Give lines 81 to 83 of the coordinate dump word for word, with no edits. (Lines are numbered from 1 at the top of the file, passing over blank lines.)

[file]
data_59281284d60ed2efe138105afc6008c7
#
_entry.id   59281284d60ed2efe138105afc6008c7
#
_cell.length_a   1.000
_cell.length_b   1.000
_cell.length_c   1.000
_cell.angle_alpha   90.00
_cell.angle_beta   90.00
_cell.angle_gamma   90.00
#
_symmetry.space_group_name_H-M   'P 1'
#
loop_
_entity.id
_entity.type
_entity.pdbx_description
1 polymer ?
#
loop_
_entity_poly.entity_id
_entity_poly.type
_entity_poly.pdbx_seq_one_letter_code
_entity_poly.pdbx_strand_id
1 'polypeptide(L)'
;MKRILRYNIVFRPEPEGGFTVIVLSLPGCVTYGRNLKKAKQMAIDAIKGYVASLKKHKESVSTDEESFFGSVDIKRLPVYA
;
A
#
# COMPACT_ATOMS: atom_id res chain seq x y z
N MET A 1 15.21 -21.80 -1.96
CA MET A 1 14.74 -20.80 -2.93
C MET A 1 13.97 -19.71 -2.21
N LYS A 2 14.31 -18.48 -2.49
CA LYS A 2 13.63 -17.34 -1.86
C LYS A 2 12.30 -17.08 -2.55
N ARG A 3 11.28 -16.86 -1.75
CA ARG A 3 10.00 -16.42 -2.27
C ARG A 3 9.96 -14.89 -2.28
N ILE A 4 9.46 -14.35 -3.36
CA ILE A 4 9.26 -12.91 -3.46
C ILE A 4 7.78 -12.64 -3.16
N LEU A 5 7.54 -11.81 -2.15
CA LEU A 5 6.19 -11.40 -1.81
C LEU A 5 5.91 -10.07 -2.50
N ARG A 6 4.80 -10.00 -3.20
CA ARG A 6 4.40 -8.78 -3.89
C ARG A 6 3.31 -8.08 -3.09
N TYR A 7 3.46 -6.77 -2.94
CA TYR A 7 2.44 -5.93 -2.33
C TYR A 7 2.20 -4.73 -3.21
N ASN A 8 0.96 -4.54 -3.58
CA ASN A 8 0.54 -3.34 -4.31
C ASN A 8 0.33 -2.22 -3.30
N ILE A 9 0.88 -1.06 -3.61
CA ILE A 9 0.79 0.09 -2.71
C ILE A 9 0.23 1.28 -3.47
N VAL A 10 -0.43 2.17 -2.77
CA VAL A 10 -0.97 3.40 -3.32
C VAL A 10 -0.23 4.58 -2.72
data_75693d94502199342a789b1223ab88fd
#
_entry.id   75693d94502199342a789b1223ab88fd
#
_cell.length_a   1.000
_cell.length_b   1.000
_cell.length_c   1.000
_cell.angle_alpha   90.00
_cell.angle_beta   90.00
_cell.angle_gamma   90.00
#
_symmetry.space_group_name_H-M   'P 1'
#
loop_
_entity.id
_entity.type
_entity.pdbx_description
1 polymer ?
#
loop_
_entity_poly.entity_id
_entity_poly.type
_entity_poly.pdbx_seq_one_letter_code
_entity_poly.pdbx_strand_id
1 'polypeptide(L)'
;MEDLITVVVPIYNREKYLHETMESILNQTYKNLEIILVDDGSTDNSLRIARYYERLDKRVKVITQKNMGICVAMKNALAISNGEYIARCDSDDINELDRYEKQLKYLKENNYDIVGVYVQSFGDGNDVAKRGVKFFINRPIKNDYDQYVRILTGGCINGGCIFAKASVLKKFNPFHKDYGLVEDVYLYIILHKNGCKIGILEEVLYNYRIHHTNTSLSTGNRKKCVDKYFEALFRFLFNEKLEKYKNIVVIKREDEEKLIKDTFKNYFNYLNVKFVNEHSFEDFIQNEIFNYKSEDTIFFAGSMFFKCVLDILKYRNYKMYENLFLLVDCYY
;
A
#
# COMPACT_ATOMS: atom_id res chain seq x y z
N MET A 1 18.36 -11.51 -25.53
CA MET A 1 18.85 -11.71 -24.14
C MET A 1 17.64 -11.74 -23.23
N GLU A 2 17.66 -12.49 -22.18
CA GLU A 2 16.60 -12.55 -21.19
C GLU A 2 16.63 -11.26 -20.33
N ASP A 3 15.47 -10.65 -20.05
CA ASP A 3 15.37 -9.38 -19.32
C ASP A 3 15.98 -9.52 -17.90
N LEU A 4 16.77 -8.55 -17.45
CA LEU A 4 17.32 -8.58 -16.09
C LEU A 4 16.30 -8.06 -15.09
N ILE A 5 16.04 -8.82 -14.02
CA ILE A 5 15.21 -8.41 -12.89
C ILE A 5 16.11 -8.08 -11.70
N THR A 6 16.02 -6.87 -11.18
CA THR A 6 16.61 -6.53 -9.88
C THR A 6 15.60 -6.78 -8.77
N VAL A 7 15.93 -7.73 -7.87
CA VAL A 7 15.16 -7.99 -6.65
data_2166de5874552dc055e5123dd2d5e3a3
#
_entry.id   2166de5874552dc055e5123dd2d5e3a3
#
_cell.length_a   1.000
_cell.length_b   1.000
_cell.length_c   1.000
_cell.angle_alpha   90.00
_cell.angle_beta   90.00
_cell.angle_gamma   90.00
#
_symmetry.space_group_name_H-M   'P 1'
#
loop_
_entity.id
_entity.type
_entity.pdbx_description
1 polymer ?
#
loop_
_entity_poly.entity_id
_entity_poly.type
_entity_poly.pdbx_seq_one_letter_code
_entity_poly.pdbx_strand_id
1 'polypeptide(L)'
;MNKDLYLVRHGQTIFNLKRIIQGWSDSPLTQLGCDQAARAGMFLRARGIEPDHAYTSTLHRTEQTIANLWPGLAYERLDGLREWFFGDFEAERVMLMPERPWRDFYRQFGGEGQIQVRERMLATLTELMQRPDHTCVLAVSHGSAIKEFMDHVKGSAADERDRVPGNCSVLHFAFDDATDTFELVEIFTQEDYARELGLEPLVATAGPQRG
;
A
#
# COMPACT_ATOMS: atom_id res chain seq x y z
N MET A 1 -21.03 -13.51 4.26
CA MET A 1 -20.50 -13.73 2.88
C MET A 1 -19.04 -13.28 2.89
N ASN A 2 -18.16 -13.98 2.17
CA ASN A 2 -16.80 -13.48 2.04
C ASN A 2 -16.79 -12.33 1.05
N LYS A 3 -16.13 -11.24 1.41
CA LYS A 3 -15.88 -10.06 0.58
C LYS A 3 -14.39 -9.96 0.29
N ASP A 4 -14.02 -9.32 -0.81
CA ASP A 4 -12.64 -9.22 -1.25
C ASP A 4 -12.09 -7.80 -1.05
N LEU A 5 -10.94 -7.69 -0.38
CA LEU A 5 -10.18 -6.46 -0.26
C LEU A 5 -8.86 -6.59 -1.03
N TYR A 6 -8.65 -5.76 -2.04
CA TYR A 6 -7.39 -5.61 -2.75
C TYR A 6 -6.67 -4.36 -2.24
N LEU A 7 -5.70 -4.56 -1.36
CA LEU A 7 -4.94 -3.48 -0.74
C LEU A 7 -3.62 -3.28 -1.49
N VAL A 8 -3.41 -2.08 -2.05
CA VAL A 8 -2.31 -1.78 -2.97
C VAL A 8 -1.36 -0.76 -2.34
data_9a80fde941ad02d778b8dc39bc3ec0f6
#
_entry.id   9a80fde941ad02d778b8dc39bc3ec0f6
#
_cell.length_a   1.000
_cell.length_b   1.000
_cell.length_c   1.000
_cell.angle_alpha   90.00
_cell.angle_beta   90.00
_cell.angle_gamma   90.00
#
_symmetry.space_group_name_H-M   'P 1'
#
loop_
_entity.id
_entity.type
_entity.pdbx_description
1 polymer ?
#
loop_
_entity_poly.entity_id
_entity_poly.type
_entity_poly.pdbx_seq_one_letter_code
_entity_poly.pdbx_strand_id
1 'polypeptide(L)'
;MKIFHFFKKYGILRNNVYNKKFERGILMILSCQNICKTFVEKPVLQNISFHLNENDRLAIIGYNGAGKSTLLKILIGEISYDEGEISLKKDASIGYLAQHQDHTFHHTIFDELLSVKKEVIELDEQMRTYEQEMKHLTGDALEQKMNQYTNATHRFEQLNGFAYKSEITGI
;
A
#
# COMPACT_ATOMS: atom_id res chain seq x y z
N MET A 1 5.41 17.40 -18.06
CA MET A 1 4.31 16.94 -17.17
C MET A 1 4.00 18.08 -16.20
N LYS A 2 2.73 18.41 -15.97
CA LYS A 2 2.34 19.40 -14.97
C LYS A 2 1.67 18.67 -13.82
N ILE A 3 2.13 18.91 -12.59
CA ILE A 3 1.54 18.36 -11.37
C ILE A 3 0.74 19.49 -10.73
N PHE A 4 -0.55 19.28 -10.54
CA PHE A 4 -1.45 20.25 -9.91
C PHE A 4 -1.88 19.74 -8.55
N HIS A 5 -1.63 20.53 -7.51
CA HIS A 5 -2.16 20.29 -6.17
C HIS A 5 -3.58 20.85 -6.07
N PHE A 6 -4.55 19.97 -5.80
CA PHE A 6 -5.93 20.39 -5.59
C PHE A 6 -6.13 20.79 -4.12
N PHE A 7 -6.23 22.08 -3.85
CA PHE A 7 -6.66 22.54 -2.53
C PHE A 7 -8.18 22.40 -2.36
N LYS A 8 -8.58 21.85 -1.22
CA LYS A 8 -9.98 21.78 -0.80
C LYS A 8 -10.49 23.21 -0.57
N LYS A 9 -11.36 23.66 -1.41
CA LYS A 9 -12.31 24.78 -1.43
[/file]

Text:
_entity_poly.entity_id
_entity_poly.type
_entity_poly.pdbx_seq_one_letter_code